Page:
The purchase of low-CO₂ vehicles (passenger cars and light commercial vehicles) must continue to be supported. The environmental bonus should thus be backed by the German government with sufficient financial resources beyond 2022.

    9. Smart payment at charging stations

    We want citizens to be able to apply their user contract at every charging station (contract-based charging). We also reject the German government's plan to equip all new charging stations with outdated and superfluous technologies such as card readers. This requires a change to the charging station ordinance before the end of this legislative period.

    10. Fast charging quota

    To reduce the number of charging points required, we recommend further increasing the proportion of fast charging stations. This saves space, is generally more economical, and increases customer benefits. The power grid must also be developed accordingly so as to provide the necessary power.

    11. Make truck traffic free of fossil fuels

    The switch to e-trucks must be promoted more strongly and the accompanying infrastructure built up quickly with charging points along the main transport axes and in the depots. This requires an ambitious expansion plan on the part of the federal, state, and local governments, as well as larger incentive programs from the federal government. But the amendment to the Electromobility Act is also an important milestone in terms of the legal conditions: Commercial vehicles weighing more than 3.5 tons must be included in the Act.

    12. Make electromobility sustainable

    We need to develop business models in the battery sector for setting up recycling structures so as to lower the dependence on imported raw materials. One possibility, for example, is reducing the export of used traction batteries.

    13. Research, development, and more qualifications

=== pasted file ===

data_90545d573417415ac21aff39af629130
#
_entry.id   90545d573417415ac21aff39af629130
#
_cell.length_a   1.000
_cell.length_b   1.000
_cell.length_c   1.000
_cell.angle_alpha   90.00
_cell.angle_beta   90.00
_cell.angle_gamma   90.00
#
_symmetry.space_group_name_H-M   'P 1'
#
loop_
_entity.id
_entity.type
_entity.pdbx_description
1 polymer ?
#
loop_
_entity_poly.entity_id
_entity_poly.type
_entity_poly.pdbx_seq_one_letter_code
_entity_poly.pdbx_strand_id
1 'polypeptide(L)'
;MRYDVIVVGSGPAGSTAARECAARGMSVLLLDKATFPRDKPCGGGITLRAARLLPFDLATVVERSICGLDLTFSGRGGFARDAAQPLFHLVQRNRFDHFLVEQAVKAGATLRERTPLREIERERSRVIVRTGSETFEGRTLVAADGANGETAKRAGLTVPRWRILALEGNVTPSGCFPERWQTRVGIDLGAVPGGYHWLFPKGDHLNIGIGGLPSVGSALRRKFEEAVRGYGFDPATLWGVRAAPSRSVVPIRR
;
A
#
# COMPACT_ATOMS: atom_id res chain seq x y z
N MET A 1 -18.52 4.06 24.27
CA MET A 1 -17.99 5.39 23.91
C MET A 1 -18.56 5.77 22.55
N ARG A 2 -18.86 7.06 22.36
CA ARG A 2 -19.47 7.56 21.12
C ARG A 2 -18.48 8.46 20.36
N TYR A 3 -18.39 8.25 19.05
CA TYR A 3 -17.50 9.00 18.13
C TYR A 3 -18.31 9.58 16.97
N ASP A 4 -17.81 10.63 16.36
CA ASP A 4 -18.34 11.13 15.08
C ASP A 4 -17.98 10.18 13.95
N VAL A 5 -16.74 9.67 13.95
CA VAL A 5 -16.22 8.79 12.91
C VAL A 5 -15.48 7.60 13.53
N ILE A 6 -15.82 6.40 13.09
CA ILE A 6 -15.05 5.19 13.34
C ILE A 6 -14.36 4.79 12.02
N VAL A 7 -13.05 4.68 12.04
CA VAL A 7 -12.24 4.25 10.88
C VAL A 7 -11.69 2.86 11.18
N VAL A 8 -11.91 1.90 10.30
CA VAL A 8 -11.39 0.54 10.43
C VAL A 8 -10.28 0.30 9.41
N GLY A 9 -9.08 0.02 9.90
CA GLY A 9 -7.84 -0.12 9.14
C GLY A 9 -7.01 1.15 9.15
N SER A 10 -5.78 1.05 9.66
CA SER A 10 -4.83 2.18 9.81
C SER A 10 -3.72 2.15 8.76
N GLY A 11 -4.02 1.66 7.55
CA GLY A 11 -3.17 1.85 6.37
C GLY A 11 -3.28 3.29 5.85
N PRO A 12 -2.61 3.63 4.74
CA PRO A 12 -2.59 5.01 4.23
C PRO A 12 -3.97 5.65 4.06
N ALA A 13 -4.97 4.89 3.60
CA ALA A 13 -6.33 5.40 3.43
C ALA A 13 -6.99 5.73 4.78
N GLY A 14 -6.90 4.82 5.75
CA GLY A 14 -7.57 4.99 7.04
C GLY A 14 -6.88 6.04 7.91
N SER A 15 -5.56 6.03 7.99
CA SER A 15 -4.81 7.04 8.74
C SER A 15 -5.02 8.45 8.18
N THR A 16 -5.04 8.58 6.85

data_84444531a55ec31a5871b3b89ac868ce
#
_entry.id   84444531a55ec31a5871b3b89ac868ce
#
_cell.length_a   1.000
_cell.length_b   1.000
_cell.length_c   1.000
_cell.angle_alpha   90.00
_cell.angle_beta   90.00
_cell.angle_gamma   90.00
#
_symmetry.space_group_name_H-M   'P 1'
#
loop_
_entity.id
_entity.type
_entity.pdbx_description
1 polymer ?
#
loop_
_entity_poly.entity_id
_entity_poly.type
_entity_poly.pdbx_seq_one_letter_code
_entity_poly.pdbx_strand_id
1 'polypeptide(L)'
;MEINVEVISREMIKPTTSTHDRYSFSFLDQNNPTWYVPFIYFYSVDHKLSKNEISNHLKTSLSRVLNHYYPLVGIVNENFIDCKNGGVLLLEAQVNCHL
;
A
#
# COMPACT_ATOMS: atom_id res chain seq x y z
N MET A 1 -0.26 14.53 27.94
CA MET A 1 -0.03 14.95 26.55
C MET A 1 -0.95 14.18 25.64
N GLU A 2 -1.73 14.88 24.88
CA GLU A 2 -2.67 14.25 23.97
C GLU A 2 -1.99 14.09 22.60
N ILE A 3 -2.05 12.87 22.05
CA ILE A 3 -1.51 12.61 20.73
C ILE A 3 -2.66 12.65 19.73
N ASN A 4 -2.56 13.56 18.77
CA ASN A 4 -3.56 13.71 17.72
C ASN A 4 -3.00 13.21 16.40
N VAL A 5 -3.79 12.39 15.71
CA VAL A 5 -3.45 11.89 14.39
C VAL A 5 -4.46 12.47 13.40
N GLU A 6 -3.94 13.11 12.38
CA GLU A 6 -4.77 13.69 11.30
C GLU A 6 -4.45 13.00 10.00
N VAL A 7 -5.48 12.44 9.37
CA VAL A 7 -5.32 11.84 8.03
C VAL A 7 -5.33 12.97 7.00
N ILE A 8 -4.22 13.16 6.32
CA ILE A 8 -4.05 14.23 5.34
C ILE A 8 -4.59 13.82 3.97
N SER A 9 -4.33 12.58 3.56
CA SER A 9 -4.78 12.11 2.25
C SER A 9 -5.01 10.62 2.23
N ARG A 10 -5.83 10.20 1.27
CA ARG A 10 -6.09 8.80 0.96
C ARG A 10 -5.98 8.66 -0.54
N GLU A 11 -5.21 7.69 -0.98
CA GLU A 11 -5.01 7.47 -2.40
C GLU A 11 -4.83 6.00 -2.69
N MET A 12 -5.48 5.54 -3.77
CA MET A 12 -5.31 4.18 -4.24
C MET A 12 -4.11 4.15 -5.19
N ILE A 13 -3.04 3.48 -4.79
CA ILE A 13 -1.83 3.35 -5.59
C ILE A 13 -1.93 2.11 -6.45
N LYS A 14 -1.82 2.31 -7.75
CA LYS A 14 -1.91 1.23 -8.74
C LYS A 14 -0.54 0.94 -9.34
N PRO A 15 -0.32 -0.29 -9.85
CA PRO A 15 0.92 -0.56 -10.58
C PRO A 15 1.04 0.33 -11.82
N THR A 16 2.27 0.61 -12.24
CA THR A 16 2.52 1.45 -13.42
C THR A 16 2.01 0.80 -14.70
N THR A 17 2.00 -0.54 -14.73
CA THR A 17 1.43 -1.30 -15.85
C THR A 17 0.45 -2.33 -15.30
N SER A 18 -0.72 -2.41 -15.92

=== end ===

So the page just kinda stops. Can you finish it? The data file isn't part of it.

Many companies in the automotive industry, particularly among suppliers, are having to restructure production and retrain their workforces. This has considerable consequences for the employees affected. In addition to the major efforts of the companies concerned, there is a need for government programs supporting development and training.

    14. Turn EVs into electric storage

    Traction batteries can serve as storage for the power grid. To achieve this, the appropriate legal requirements and financial incentives for e-car owners must be quickly defined. In this way, e-car owners can "serve" the grid while profiting from it.

    15. Annual report on e-mobility

    The tasks for the development of the charging infrastructure and the incentive schemes are divided among several federal ministries, the states, and municipalities, as well as the European Union. Starting in 2022, the German government should present an annual report to the public on the expansion of the charging infrastructure in Germany, on the funding programs, and on the status of all other fields of action. The EU Commission should do the same for all of Europe.

    Department Automotive Technologies & Eco-systems

    Dr. Joachim Stilla

    Head of Powertrain and Emissions